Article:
Audrey’s surgical procedure consisted of: Proximal Femoral Shortening, Open Hip Reduction and Capsulorraphy, Acetabuloplasty, and Iliopsoas Lengthening. Yep, I had to research those words as well. When surgery was over, they brought my baby out crying, in a huge pink cast, laying flat on her back. Again, I was in shock. Her cast looked nothing like the ones I saw online. It went from her arm pits, all the way down to her right ankle. We stayed in the hospital over night. She was in so much pain, everyone was exhausted, and only wanted to go home. My husband and I took turns pulling her in a wagon around the nurse’s station, for 4 hours, before we were discharged. Between the confusion, pain, discomfort, and anxiety, that was the only thing that would keep her calm.

To get her home, she had to use a vest harness system in the vehicle. We were given the vest harness in a bag. It came with directions, and a website with a video. No one was able to assist us due to liability reasons. That was also something I never came across online.

We drove another 2 hours home, and for the next 6 weeks, we had to figure out how to live with a Spica cast. How to wash her hair. How to bathe her. How to diaper her and keep the cast clean. We colored, painted, worked puzzles, played with Playdough, watched movies, visited relatives, went for strolls, and relaxed in a saucer swing. Anything to keep her calm and content. Once she started to heal, she was able to crawl in her cast, which gave her a huge sense of freedom!

Finally, the day came to get her cast removed! September 9, 2019 she was freed from her huge, pink, smelly, and very dirty cast. It was also bittersweet because I knew that cast protected my baby for the last 6 weeks. Her leg was very stiff and sore. We immediately came home and gave her a bath. She was unable to sit up on her own or walk.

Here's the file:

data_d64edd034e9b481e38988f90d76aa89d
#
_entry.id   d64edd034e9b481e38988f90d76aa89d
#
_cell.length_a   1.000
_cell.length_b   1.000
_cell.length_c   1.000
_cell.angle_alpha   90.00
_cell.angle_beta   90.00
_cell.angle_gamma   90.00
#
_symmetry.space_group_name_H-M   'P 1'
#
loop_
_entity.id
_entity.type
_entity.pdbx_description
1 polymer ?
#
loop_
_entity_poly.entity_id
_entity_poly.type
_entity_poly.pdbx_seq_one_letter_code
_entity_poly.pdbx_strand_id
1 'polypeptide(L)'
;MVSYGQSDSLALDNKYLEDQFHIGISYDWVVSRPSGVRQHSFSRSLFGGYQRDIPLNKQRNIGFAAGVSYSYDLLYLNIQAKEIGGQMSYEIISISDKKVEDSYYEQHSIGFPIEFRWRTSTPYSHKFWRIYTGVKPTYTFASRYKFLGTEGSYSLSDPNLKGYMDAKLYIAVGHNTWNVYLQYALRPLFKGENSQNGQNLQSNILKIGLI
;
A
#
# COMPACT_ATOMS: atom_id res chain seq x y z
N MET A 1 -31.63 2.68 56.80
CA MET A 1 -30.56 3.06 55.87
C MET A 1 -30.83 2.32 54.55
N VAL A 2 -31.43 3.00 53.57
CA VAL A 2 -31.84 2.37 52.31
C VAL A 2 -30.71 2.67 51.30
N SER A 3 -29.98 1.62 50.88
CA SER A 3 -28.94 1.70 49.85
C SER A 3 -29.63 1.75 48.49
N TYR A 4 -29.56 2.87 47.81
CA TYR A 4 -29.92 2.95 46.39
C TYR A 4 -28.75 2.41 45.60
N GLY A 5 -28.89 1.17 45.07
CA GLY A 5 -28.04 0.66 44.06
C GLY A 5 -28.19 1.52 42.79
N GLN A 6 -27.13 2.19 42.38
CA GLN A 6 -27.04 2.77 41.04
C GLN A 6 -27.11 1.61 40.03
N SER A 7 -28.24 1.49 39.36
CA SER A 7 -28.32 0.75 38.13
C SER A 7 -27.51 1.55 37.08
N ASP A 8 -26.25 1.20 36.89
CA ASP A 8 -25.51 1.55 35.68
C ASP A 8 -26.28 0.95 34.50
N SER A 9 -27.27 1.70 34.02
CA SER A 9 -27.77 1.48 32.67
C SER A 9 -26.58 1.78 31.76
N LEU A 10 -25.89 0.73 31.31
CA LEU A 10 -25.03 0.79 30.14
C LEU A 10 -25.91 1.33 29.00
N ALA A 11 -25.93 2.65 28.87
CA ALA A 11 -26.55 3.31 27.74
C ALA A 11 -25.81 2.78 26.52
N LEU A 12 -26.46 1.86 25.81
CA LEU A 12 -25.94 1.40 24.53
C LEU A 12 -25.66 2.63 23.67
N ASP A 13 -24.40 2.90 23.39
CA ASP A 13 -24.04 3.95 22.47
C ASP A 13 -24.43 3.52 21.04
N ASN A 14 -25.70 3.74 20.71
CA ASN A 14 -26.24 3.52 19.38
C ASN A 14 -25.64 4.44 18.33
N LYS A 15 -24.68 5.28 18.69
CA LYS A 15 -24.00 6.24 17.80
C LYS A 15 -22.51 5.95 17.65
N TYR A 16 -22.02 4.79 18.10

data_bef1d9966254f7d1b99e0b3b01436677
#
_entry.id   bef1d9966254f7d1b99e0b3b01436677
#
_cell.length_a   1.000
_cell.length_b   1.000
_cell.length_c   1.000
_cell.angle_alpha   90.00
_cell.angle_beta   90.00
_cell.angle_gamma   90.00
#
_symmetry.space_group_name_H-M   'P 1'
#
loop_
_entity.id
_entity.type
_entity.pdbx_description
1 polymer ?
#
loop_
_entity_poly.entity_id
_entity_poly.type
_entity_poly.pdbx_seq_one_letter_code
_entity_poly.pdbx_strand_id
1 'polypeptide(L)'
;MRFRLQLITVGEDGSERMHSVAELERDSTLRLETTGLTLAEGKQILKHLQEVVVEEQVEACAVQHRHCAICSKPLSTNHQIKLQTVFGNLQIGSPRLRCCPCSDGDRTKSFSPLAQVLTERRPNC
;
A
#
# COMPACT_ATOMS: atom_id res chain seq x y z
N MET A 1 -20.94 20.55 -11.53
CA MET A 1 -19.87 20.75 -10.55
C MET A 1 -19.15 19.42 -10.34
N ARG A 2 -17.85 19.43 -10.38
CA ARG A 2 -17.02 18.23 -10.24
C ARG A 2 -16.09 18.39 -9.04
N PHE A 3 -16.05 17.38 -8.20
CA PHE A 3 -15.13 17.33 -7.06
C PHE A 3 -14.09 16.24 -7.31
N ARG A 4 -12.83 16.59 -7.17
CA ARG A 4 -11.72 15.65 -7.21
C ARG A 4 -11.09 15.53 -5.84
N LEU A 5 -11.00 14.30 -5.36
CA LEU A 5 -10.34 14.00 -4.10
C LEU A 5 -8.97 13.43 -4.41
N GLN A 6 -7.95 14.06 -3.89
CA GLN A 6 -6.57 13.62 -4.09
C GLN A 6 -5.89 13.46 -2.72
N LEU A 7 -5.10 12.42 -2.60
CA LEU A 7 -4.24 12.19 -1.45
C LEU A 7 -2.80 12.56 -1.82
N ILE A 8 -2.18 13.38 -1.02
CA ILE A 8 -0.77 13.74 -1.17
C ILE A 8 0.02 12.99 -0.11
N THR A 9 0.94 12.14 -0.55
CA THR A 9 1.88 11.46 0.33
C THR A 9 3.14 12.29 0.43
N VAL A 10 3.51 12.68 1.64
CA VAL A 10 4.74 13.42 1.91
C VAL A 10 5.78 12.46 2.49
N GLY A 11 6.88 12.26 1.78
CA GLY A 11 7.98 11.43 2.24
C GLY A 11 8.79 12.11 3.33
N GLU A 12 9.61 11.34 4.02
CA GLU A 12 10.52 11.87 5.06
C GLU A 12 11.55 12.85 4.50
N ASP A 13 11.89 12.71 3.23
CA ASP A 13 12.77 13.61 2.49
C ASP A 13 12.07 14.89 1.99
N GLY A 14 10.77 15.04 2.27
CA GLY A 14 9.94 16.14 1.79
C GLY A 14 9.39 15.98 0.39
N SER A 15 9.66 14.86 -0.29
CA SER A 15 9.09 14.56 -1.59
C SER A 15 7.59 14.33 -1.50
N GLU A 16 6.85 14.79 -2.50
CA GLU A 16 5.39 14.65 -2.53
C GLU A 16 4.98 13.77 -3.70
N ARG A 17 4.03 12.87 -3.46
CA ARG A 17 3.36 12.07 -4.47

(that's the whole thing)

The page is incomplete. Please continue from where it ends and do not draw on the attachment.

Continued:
Over the next several weeks, Audrey began to sit up, scoot across the floor, crawl, then began walking with a walker. At this point, we started to potty train her again. After using diapers for 6 weeks, she had relapsed.

Since Audrey still wasn’t walking very well, she began Physical Therapy November 1, 2019 and continued through June 8, 2020.

Since then, Audrey had surgery July 30, 2020 to have the hardware removed from her hip. This was a minor surgery, and she was walking again within a few days.

Now, she can walk, run, turn flips, ride her Jeep, and live life the way she wants. She will most likely have surgeries in the future, based on how she grows. In the meantime, she will be the sweet, sassy, fearless little girl that she was meant to be!

I would also love to share a book I recently purchased online, Hope the Hip Hippo. We absolutely love it! This book is written by two Mothers, each with children that have Hip Dysplasia. It perfectly describes the experience we had during Audrey’s first surgery, in ways she understands. I wish I would have found this book sooner!

Some of the proceeds from the sale of this book go to the IHDI to further research, education and awareness!

If you made it to the end of our story, thank you. I wanted to provide as many details as possible, because I personally know there is not much information out there. Even though no one’s experience is the exact same, I hope you are able to take something from ours. Reading other’s stories and experiences is what helped me the most, so I wish to return the favor any way that I can.